Recent breakthroughs in artificial intelligence are being driven by advances in machine learning. Or more precisely, a sub domain of that field known as deep learning. So what is deep learning? Well, machine learning algorithms proceed in the following way. They observe data, often from humans, and they attempt to emulate that data creation process with a mathematical function. Let’s explain that in a different way. Whichever activities we are interested in emulating, we acquire data about them. Data is simply a set of numbers representing the activity. It might include location, or number representing past behaviour. Once we have the behaviour represented in a set of numbers, then we can emulate it mathematically.

Different mathematical functions have different characteristics, in trigonometry we learnt about sine and cosine functions. Those are functions that have a period. They repeat over time. They are useful for emulating behaviour that repeats itself, perhaps behaviour that reflects day/night cycles. But these functions on their own are too simple to emulate human behaviour in all its richness. So how do we make things more complex? In practice we can add functions together, scale them up and scale them down. All these things are done. Deep learning refers to the practice of creating a new function by feeding one function in to another. So we create the output of a function, feed it in to a new function, and take the output of that as our answer. In maths this is known as composition of functions. The advantage is that we can generate much more complex functions from simpler functions. The resulting functions allow us to take an image as an input and produce an output that includes numbers representing what the objects or people are in that image. Doing this accurately is achieved through composition of mathematical functions, otherwise known as deep learning.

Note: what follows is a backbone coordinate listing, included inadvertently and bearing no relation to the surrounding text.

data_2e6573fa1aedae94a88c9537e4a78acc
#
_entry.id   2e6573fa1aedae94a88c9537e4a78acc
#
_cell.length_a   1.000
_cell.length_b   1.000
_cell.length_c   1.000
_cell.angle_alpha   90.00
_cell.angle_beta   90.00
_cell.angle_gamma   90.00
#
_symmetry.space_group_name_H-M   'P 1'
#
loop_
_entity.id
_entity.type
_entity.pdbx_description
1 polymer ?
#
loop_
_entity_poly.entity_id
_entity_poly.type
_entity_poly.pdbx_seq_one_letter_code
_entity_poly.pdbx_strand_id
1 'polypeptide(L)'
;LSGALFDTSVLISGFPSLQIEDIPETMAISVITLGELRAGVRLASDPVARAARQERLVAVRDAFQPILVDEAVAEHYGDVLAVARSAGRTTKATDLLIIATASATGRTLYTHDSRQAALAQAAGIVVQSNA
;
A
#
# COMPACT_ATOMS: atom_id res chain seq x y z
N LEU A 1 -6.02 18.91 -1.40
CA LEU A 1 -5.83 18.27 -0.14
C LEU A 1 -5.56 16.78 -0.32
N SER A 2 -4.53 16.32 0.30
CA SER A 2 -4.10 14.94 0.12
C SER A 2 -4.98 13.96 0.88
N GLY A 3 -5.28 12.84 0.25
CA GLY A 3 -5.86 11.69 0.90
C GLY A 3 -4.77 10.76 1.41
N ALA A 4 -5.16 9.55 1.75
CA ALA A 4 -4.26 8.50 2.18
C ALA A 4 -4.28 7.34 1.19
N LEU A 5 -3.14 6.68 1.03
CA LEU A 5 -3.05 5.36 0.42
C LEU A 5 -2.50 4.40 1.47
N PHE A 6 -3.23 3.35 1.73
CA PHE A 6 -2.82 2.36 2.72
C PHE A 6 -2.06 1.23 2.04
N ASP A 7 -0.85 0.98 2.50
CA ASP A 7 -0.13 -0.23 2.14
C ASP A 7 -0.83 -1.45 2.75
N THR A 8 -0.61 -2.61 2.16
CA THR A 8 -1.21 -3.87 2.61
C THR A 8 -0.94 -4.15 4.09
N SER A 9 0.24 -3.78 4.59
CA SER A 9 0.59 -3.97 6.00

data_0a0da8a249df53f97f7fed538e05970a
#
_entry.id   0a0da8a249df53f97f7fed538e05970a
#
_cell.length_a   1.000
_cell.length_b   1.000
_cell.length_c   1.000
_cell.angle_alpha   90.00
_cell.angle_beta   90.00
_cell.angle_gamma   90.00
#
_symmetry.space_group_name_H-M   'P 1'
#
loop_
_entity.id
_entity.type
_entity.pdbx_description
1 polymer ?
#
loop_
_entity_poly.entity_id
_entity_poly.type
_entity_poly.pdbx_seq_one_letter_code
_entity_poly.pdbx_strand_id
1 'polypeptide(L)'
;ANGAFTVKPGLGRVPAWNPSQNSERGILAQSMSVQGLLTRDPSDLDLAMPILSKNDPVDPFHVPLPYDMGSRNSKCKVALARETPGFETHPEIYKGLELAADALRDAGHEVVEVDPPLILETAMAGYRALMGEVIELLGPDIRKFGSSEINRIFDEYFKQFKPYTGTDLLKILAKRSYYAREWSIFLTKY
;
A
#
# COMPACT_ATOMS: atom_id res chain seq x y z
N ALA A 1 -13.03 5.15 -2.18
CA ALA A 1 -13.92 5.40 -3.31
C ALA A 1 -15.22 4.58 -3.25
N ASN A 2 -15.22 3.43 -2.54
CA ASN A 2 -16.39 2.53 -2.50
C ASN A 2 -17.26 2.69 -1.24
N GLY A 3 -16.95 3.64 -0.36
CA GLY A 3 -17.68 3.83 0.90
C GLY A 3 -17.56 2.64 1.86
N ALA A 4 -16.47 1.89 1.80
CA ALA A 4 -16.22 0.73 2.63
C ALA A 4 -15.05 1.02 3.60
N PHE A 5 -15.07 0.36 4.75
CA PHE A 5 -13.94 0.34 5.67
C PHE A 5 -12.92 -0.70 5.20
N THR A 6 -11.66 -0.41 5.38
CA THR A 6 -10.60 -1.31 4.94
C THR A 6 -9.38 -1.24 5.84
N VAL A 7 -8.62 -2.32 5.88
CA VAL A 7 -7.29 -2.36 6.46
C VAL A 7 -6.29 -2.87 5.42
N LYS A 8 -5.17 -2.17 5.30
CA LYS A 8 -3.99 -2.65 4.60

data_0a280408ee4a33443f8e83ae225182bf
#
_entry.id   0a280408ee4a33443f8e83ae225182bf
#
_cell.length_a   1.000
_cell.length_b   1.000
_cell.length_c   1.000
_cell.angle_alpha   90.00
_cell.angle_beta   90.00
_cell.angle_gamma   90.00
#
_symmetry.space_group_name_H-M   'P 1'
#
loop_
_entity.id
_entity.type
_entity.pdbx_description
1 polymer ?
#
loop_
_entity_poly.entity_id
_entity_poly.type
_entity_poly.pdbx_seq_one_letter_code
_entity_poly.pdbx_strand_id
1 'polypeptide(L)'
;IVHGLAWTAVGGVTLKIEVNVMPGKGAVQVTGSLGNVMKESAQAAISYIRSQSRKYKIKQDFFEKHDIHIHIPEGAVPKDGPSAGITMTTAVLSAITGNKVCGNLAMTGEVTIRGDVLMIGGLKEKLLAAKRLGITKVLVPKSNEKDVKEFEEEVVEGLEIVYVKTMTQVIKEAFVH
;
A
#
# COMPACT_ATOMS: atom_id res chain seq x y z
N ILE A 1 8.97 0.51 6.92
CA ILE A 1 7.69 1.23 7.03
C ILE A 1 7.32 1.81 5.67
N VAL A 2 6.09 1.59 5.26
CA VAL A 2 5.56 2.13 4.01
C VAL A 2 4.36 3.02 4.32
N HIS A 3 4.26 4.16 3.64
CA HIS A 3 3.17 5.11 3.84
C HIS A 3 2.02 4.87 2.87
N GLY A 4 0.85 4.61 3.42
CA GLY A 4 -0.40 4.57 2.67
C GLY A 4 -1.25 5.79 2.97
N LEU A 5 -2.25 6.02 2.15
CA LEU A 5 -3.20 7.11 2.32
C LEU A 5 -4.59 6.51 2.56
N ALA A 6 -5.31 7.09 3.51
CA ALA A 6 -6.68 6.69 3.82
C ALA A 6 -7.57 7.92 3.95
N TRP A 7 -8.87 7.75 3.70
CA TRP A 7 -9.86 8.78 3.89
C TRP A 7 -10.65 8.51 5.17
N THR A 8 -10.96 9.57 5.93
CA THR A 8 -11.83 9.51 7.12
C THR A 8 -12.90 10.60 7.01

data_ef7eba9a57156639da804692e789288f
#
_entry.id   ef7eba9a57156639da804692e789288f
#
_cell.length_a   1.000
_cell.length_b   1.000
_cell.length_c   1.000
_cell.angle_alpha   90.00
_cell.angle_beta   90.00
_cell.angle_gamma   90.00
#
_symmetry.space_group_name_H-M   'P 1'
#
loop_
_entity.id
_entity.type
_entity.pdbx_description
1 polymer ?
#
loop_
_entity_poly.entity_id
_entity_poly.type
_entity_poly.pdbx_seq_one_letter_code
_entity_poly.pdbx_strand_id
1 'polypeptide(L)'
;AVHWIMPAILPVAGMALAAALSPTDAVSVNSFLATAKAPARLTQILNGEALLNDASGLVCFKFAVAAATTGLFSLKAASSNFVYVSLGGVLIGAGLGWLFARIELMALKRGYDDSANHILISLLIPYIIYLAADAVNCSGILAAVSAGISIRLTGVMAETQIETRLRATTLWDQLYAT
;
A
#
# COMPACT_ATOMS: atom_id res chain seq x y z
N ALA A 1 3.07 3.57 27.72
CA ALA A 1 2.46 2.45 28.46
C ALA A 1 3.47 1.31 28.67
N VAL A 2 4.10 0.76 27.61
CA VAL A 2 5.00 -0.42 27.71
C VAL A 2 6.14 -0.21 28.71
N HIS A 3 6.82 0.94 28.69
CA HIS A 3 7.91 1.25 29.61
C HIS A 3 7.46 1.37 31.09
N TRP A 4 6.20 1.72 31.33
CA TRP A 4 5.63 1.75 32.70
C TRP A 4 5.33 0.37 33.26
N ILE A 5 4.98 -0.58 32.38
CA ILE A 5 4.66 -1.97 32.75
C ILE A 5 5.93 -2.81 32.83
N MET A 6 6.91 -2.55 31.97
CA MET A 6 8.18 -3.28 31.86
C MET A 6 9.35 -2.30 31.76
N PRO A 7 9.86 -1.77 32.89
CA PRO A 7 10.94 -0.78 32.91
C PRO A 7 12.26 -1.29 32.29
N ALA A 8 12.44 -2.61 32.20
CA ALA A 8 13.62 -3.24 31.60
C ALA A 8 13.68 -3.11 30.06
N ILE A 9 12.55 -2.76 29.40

To describe this process, I sometimes use the following analogy. Think of a pinball machine with rows of pins. A plunger is used to fire a ball into the top of the machine. Think of each row of pins as a function. The input to the function is the position of the ball along the left to right axis of the machine at the top. The output of the function is the position of the ball as it leaves each row of pins. Composition of functions is simply feeding the output of one row of pins into the next. If we do this multiple times, then although the machine has multiple functions in it, by feeding one function into another, then the entire machine is in itself representing a single function. Just a more complex function than that that any individual row of pins can represent. Our modern machine learning systems are just like this machine. Except they take very high dimensional inputs. The pinball is only represented by its left to right position, a one dimensional function. A real learning machine will often represent multiple dimensions, like playing pinball in a hyperspace.